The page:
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The Judgmental Comparison Operators - Python

In the previous two articles on Python, I promised to tell you about Operators, but I lied. Instead I covered such things as conditionals, sets, lists, dictionaries, and so forth. Now, at last, I am going to cover the various operators that Python has to offer, and force you, I mean teach you, to manipulate data with them.

TABLE OF CONTENTS:
  1. Python Operators
  2. The Prestigious Mathematical Operators
  3. The Judgmental Comparison Operators
  4. Boolean is Not a Type of Broth
  5. Assignment Operators
By: James Payne
Rating: starstarstarstarstar / 8
January 14, 2008

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Comparison operators do what they sound like they do; compare things. It's like your girlfriend. She compares you to her ex-boyfriends all the time. And worse still, she probably compares you to guys she sees walking down the street. Let's face it; you're a loser and she is looking for a real man. But don't worry. When you finish learning the Python I'm teaching you, you can build a hot chick like the one in Weird Science that digs my...I mean your...nerdiness.

By the way...nerdiness is not in my spell checker. But nerd is oddly enough...


#!/usr/local/bin/python

beers = 99

if beers == 100:

print "Did I die? This doesn't look like Heaven...but all that beer tells me it must be."

elif beers >100:

print "When I get done with all this beer, yer gonna look pretty."

 

else:

print "There aren't enough beers here to make you look good. Fortunately for you I am desperate."

The above program assigns the value 100 to the variable beers. I know, it sounds delicious, but try to pay attention. Next, the program enters into an If statement that states if the value of beers is equal to (==) 100, print some text. If not, then if the value of beers is greater than 100, print some other text. Finally, if beers is equal to anything else, print a different text. Let's say that we set the value of beers to 99; here is what would print out:

  There aren't enough beers here to make you look good. Fortunately for you I am desperate.

Here is another program showcasing some of the other comparison operators:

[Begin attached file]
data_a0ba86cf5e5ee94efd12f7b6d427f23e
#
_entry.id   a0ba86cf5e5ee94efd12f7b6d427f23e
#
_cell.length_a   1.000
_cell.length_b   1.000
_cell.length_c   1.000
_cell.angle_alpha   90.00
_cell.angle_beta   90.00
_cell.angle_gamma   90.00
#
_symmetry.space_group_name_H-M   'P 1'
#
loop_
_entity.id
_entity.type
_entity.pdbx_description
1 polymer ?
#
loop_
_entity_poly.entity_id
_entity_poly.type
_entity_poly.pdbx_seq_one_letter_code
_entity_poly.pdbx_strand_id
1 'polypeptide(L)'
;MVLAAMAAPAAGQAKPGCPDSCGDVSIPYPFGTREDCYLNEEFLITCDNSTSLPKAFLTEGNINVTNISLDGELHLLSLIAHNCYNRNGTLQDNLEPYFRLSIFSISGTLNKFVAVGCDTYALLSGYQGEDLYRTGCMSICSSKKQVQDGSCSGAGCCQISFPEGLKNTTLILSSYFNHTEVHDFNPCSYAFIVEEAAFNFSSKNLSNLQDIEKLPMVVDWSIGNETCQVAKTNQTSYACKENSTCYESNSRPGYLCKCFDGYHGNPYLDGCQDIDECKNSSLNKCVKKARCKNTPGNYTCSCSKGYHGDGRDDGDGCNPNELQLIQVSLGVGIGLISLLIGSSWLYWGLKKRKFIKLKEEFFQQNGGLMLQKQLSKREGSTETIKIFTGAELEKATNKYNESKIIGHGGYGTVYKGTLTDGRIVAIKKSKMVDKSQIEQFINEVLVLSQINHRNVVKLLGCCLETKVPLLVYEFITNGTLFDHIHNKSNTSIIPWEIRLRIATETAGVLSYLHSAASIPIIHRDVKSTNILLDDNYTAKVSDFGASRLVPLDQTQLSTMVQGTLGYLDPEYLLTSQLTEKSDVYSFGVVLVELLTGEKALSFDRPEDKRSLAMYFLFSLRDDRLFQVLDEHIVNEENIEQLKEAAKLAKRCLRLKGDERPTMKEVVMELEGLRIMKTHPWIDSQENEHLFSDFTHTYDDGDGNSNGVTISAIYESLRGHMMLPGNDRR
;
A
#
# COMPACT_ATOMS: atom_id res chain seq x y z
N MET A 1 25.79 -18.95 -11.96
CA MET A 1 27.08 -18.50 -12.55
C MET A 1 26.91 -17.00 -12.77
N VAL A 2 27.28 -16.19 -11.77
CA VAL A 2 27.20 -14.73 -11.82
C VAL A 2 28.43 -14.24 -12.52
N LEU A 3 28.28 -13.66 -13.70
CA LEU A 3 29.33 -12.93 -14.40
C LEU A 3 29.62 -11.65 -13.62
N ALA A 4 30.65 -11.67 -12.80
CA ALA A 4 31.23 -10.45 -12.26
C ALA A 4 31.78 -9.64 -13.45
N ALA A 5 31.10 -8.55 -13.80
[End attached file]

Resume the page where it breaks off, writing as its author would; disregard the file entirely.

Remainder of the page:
#!/usr/local/bin/python

beers = 98

if beers >= 100:

print "Did I die? This doesn't look like Heaven...but all that beer tells me it must be."

elif beers <=98:

print "When I get done with all this beer, yer gonna look pretty."

 

else:

print "There aren't enough beers here to make you look good. Fortunately for you I am desparate."

This program works pretty similar to our previous one. Only here we use the equal to or greater than (>=) and the less than or equal to (<=) operators. You will not that we assigned the value of 98 to our variable beers. I did this to showcase what can happen if you don't pay close attention to your operators. Since our operators are assigned as >=100 and <=98, it leaves a space for a loop hole, the number 99. Fortunately we put in an else clause to handle any values not covered by our greater than/less than/equal to operators. If you run the program, it will print out:

  There aren't enough beers here to make you look good. Fortunately for you I am desperate.

And lastly, if we are really finicky, we can use the not equal to (!=) operator:


#!/usr/local/bin/python

beers = 100

if beers != 100:

print "Did I die? This doesn't look like Heaven...but all that beer tells me it must be."

else:

print "There aren't enough beers here to make you look good. Fortunately for you I am desparate."

 

In the above example, it would only execute the Else clause if the value of beers was equal to 100.



 
 
>>> More Python Articles          >>> More By James Payne
 

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